Remember that this is a a product which has been historically UNREGULATED and no one in the tobacco industry has to release any information about what it contains, what they know about its effects, or harms that it may cause. This is an industry that has a history of lying to the American public about their products that goes back for decades. OCF feels that any data supported by tobacco dollars, even if through university grants, is suspect and should be confirmed by independent sources. In the long run we believe that tobacco products should be regulated as any other addiction producing product in our marketplace.
Also note that the tobacco industry stays away from making claims about the safety of spit tobacco products, relying instead on paying or providing lucrative grants to 3rd party investigators, medical professionals, and others to publish materials supporting their desired strategic claims. In our opinion these individuals are nothing more than shills for the industry. This situation exists because the smokeless tobacco makers face a difficult balance in marketing the products. If they tout them as being safer, they face scrutiny from the Federal Trade Commission and state attorneys general, and would have to prove their claims based on clinical trials they now are not required to conduct. These trials would last many years and the likely outcome from them would be disastrous to the tobacco industry as independent documentation of harm would be there for all to see. Not able to talk about harm reduction themselves, to implement their “marketing strategies,” it makes sense to pay these professionals, who have documented financial benefit in their medical positions, to be the facilitators of the tobacco agenda. Follow the money yourself. Then decide if you find these medical authorities credible or not. But there is no question that the companies benefit from these third parties creating the dialog in public. The smokeless manufacturers certainly cannot make it themselves. It is a very smart strategy to pay for chairs in harm reduction, and research that finds that everyone changing to smokeless would be of benefit. They know that this scenario is not going to take place in the real world. Smokers will continue to smoke, and use smokeless in environments where smoking is banned. But everyone switching to smokeless tobacco…. no one really believes the smoking population will ever embrace that.
Spit tobacco causes oral cancer by the following process: as tissue cells in these areas divide in an attempt to form a barrier against the tobacco, they are exposed to carcinogenic agents and can become cancerous. Pinpointing how long a spit tobacco user can chew or dip before getting oral cancer is difficult to do since it is impossible to predict when and if cells will become cancerous. Consequently, spit tobacco users risk beginning the process to develop oral cancer every time they use. Spit tobacco can also cause other types of cancers. Exposure to tobacco juice which is not intentionally swallowed may induce cancers of the esophagus, larynx, stomach, pancreas and prostate. Clearly the investigation of all the possible mechanisms of harm, particularly in areas remote from the site of use, are not fully explored as of now, and making the ASSUMPTION based on today’s data that spit tobacco is safe, would be foolish.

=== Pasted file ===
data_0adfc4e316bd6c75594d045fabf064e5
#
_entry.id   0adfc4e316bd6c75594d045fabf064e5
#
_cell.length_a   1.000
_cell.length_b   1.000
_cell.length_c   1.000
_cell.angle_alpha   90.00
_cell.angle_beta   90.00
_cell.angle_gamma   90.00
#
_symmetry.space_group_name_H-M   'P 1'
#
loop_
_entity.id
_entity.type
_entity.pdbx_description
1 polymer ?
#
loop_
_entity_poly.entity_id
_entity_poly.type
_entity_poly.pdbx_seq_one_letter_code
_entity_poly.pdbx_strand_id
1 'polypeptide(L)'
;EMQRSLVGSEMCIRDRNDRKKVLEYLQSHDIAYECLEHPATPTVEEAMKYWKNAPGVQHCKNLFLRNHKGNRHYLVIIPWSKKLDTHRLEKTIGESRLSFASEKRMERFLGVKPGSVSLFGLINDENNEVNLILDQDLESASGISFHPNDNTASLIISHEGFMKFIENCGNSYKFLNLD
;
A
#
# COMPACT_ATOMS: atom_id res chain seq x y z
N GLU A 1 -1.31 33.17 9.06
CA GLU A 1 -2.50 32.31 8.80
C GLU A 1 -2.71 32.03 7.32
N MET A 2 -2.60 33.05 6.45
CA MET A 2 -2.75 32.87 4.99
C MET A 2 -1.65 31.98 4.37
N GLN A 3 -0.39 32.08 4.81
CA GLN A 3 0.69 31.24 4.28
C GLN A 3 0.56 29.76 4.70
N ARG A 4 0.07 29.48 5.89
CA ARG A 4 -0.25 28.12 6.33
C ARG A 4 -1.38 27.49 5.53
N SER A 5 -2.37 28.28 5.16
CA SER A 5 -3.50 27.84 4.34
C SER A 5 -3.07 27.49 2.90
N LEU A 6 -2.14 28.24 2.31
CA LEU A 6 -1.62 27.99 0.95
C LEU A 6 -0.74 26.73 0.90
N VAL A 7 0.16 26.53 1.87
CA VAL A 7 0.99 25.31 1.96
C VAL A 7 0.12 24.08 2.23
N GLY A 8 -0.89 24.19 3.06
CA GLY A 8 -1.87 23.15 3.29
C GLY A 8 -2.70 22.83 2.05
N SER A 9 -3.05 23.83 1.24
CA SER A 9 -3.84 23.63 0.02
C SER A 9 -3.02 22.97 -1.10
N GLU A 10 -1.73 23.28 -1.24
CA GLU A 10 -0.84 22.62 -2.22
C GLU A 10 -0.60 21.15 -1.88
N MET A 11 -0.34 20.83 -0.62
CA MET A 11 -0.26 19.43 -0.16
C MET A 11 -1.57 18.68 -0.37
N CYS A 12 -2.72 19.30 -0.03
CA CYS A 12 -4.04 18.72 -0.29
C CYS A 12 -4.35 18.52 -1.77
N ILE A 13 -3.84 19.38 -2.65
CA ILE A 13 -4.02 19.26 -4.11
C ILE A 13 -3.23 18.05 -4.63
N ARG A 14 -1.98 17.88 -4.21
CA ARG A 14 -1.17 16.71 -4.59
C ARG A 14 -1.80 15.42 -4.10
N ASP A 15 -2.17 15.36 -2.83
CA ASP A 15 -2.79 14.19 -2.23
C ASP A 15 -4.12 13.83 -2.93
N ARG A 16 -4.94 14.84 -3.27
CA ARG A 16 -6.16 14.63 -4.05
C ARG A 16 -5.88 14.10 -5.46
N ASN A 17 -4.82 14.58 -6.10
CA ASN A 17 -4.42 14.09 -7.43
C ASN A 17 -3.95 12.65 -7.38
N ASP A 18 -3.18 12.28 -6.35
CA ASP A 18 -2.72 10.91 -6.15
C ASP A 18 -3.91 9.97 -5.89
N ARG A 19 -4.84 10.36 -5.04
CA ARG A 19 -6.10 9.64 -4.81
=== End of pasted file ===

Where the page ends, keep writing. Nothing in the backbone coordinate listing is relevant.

The “new” smokeless tobacco products
The smokeless tobacco companies are increasingly moving their marketing and advertising dollars to the new “tea bag” type of smokeless commonly known as snus. There are also a variety of dissolvable tobacco products on the market that resemble breath strips, and others that appear like candy Tic Tac’s. Of these last two, we know very little about their health consequences as you are ingesting the tobacco product completely. Long-term studies on their safety do not exist, but because of the lack of regulation they are already being sold in the marketplace. These are very different products than conventional loose leaf spit tobaccos that we have been discussing. OCF is still against snus for a variety of reasons and the jury is out on the safety of the actual US manufactured products, which appear to not be exactly the same as those from overseas. We believe that there is evidence that it is safer than old style spit tobacco, but it is not harmless, though likely much less of a risk in our area of concern, oral cancer, than the previous incarnations of smokeless. In December of 2009, we will put up a page dedicated to the new generation of smokeless, the marketing rhetoric, the paid medical shills for the products, and more. At this time there is evidence that it is less harmful than combustion based tobacco use. BUT THERE IS NOT CONCLUSIVE EVIDENCE